Voluntary wheel running does not affect lipopolysaccharide-induced depressive-like behavior in young adult and aged mice

Stephen A. Martin, Robert Dantzer, Keith W. Kelley, Jeffrey A. Woods

Research output: Contribution to journalArticlepeer-review

Abstract

Objective(s): Peripheral stimulation of the innate immune system with lipopolysaccharide (LPS) causes prolonged depressive-like behavior in aged mice that is dependent on indoleamine 2,3 dioxygenase (IDO) activation. Regular moderate-intensity exercise training has been shown to exert neuroprotective effects that might reduce depressive-like behavior in aged mice. The purpose of this study was to test the hypothesis that voluntary wheel running (VWR) would attenuate LPS-induced depressive-like behavior and brain IDO gene expression in 4- and 22-month-old C57BL/6J mice. Methods: Mice were housed with a running wheel (VWR) or no wheel (standard) for 30 (young adult mice) or 70 days (aged mice), after which they were intraperitoneally injected with LPS (young adult mice: 0.83 mg/kg; aged mice: 0.33 mg/kg). Results: Young adult VWR mice ran on average 6.9 km/day, while aged VWR mice ran on average 3.4 km/day. Both young adult and aged VWR mice increased their forced exercise tolerance compared to their respective standard control groups. VWR had no effect on LPS-induced anorexia, weight loss, increased immobility in the tail suspension test and decreased sucrose preference in either young adult or aged mice. Four (young adult mice) and 24 h (aged mice) after injection of LPS, mRNA transcripts for TNF- IL-1β, IL-6, and IDO were upregulated in the whole brain independently of VWR. Conclusion: Prolonged physical exercise has no effect on the neuroinflammatory response to LPS and its behavioral consequences in young adult and aged mice.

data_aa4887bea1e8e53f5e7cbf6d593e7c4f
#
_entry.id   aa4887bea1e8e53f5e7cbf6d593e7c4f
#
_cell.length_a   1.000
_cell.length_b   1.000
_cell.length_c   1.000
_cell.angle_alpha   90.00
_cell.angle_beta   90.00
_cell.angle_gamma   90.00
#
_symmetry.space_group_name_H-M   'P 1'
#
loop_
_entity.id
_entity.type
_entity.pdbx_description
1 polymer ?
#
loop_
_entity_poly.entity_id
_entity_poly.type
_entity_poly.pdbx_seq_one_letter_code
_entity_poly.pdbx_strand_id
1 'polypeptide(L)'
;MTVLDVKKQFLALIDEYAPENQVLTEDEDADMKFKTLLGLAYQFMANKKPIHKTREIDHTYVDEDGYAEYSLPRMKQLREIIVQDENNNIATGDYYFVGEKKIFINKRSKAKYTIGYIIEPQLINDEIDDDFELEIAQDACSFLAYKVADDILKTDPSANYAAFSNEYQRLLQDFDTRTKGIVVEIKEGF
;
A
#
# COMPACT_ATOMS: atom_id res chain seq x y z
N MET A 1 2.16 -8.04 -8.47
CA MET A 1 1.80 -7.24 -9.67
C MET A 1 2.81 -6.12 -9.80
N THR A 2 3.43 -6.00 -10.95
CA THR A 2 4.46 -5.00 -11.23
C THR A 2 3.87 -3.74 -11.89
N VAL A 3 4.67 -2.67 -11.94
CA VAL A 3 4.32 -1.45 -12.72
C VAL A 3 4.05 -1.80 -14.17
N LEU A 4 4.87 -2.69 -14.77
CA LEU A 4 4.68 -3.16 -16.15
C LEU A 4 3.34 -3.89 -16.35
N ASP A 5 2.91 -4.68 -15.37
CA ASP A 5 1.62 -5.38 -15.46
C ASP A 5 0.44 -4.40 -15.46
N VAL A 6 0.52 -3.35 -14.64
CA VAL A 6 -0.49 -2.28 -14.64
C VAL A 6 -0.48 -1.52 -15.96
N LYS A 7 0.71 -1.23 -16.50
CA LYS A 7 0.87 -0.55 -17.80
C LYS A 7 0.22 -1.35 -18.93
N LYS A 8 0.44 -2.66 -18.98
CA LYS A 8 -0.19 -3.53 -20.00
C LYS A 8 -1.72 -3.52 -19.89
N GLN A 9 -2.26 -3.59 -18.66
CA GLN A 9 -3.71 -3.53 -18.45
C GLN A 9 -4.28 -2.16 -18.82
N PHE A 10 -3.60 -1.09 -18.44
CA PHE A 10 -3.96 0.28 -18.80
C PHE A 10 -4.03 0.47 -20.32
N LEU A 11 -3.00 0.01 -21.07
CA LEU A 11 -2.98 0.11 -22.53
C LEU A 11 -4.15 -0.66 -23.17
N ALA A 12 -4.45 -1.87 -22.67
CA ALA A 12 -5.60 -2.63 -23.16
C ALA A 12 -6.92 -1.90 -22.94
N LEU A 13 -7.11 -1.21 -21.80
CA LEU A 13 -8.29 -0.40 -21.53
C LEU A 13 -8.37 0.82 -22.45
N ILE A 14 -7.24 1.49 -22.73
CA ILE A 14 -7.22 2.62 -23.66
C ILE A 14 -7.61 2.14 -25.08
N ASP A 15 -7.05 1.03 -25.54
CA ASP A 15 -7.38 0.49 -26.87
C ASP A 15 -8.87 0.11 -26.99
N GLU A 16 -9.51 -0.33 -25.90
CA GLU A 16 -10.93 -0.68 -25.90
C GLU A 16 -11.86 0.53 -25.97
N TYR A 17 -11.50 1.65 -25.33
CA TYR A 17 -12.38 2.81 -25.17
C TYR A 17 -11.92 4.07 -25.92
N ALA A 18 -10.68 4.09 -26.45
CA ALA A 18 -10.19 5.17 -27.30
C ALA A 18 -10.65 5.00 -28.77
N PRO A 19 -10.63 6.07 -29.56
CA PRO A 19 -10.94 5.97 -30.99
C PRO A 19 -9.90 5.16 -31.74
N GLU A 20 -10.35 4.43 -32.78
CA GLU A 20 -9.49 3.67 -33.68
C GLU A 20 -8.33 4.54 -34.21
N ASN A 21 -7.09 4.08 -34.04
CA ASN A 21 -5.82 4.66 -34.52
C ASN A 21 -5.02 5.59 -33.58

Original languageEnglish (US)
Pages (from-to)52-63
Number of pages12
JournalNeuroImmunoModulation
Volume21
Issue number1
DOIs
StatePublished - Dec 2013

Keywords

  • Aging
  • Depressive-like behavior
  • Proinflammatory cytokines
  • Sickness behavior
  • Voluntary wheel running

ASJC Scopus subject areas

  • Immunology
  • Endocrinology
  • Neurology
  • Endocrine and Autonomic Systems

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